Sky ECC denies police have ‘cracked’ encrypted messaging platform

Sky ECC has denied that the encrypted messaging platform has been compromised by European law enforcement. 

Sky ECC advertises itself as a secure, end-to-end encrypted service and the “most secure messaging platform you can buy.” The vendor offers a subscription and either Android and iOS handsets that are paid for in Bitcoin (BTC) and shipped worldwide. 

According to Europol, there are approximately 170,000 Sky ECC users and roughly three million messages are sent via the platform on a daily basis. In total, over 20% of the Sky ECC user base is said to be located in Belgium and the Netherlands. 

On March 10, Europol announced that together with various law enforcement agencies in Belgium, France, and the Netherlands, it has been possible to “unlock the encryption” of Sky ECC. 

The law enforcement agency said that since roughly mid-February, chat sessions established between approximately 70,000 users have been monitored, leading to a “large number of arrests” in a crackdown on March 9. House searches and seizures took place across Belgium and the Netherlands and the mobile phones of suspects were seized.

“The continuous monitoring of the illegal Sky ECC communication service tool by investigators in the three countries involved has provided invaluable insights into hundreds of millions of messages exchanged between criminals,” Europol says. “This has resulted in the collection of crucial information on over a hundred planned large-scale criminal operations, preventing potential life-threatening situations and possible victims.”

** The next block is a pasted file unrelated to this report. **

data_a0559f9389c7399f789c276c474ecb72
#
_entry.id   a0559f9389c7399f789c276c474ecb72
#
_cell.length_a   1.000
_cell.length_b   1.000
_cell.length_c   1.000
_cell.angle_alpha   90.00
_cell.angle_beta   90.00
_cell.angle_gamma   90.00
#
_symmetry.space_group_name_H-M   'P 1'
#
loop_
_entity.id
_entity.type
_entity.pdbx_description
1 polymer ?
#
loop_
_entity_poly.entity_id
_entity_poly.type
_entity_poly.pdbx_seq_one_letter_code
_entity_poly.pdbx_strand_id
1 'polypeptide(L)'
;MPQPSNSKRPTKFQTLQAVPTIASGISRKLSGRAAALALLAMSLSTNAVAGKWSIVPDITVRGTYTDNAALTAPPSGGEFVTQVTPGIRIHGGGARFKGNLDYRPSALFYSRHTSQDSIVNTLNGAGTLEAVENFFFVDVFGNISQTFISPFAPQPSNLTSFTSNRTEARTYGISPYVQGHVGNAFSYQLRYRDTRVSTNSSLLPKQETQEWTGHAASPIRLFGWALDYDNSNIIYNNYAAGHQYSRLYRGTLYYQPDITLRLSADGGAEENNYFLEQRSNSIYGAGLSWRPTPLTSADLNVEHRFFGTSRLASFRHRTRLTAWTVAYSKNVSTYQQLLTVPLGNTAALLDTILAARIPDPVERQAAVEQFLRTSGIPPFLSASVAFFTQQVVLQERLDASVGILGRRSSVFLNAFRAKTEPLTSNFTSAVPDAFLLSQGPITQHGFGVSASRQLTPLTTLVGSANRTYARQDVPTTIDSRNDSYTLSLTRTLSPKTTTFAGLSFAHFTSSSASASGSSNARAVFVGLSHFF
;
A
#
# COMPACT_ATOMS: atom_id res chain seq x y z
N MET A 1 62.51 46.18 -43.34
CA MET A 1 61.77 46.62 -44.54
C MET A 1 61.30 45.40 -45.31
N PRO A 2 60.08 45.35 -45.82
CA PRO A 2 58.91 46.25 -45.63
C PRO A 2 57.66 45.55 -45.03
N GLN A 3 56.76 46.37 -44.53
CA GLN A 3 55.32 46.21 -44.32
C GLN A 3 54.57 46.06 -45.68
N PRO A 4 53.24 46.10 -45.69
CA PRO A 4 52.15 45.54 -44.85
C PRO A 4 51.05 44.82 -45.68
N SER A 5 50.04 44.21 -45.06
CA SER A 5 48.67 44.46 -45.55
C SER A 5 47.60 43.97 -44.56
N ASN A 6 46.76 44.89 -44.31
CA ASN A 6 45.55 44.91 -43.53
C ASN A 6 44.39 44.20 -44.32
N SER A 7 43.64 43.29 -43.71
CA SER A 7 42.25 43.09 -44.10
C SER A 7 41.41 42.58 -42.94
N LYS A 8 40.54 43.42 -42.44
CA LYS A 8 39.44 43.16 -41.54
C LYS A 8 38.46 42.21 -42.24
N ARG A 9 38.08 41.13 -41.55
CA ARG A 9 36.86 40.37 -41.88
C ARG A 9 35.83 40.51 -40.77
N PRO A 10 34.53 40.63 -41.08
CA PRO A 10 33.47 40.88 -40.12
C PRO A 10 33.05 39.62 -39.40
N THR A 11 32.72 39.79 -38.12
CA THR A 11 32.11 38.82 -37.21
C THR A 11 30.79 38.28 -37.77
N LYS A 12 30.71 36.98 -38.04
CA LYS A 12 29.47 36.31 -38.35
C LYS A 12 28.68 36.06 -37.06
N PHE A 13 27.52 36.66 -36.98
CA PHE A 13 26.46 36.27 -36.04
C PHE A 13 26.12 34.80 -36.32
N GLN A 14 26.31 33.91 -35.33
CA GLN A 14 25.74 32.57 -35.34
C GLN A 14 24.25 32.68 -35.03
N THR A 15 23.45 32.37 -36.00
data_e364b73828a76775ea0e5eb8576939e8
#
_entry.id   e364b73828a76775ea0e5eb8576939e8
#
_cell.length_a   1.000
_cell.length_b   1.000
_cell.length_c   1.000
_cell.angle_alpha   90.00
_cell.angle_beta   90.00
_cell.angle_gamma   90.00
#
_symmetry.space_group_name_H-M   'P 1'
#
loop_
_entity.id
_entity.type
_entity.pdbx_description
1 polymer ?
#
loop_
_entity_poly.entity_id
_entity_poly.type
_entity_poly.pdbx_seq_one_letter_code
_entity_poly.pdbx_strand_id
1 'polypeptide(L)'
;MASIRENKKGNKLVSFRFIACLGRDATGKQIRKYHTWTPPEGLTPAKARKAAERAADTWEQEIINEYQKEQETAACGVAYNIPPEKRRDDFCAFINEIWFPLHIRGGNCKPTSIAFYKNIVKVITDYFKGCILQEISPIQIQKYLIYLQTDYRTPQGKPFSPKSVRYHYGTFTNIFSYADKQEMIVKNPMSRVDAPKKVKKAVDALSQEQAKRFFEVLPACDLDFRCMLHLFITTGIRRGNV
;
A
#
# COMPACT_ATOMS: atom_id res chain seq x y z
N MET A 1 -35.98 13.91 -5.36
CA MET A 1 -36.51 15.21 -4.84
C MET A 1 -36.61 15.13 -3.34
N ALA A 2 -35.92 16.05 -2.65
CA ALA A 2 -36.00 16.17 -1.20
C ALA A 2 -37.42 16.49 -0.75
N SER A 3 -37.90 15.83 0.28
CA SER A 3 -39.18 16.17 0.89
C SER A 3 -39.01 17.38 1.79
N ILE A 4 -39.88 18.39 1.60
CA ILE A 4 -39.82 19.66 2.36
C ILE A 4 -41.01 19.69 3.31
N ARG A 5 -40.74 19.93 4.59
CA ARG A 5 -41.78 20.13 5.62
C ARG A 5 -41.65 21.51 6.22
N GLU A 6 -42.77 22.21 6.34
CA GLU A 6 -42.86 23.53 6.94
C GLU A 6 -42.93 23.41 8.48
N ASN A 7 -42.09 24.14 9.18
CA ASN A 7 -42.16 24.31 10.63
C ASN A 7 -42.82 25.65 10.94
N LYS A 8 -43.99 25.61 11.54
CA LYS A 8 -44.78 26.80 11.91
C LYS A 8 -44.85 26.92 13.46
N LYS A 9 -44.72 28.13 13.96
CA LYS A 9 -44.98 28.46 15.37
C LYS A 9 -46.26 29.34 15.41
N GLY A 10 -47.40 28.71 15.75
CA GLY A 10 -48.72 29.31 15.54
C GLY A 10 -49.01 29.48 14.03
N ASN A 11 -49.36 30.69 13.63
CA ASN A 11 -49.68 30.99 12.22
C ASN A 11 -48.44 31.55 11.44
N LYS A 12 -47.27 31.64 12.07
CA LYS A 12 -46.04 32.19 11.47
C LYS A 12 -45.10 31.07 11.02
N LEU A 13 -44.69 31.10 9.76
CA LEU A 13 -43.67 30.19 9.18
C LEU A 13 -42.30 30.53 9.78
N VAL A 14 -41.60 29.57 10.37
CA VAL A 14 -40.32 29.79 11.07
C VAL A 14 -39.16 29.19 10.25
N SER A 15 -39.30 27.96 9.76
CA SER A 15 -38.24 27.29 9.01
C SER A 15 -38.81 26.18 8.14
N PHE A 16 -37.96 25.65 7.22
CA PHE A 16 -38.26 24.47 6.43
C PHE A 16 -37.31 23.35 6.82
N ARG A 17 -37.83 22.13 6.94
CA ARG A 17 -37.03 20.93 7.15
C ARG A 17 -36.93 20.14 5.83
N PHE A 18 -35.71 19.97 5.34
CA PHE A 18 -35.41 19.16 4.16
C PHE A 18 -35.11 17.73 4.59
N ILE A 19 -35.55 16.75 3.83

In July 2020, the UK’s National Crime Agency (NCA) seized the servers of EncroChat, an encrypted platform that the NCA says was used to coordinate criminal activity. 

Over 700 arrests were made at the time. According to Europol, following the seizure, many EncroChat users then moved over to Sky ECC. 

Sky ECC has pushed back against Europol’s claims, referring to a Dutch police press release that is accompanied by a photo allegedly showing the app in use on a mobile device. 

The vendor claims that the image — which appears to relate to a device advertised on the skyecc.eu domain, rather than .com — is the work of an “imposter” and a “disgruntled” former reseller. 

Sky ECC says that the “crack or hack” of its encrypted communication software are “false allegations.” 

Furthermore, Sky ECC CEO Jean-François Eap said in a statement that the company has not been contacted by the authorities “in connection with any investigations currently being reported,” and “the confusing references to Sky ECC instead of skyecc.eu are very damaging.”

“We know that someone has been passing themselves off as an official reseller of Sky ECC for some time and we have been trying to shut it down through legal channels for almost two years,” Eap commented.

Instead, the vendor claims a malicious phishing application is being distributed under the Sky ECC name, with the implication being that law enforcement has been able to monitor messages sent via the unauthorized app, rather than the official version. Sky ECC claims this app has been illegally created, modified, and side-loaded onto devices.  

However, the company also noted “temporary interruptions in connection with its servers” on March 8.

“All Sky ECC phones purchased directly from Sky ECC or its authorized distributors remain secure,” the vendor added. “We continue to stand by our promise of secure devices, secure networks and secure communications.”

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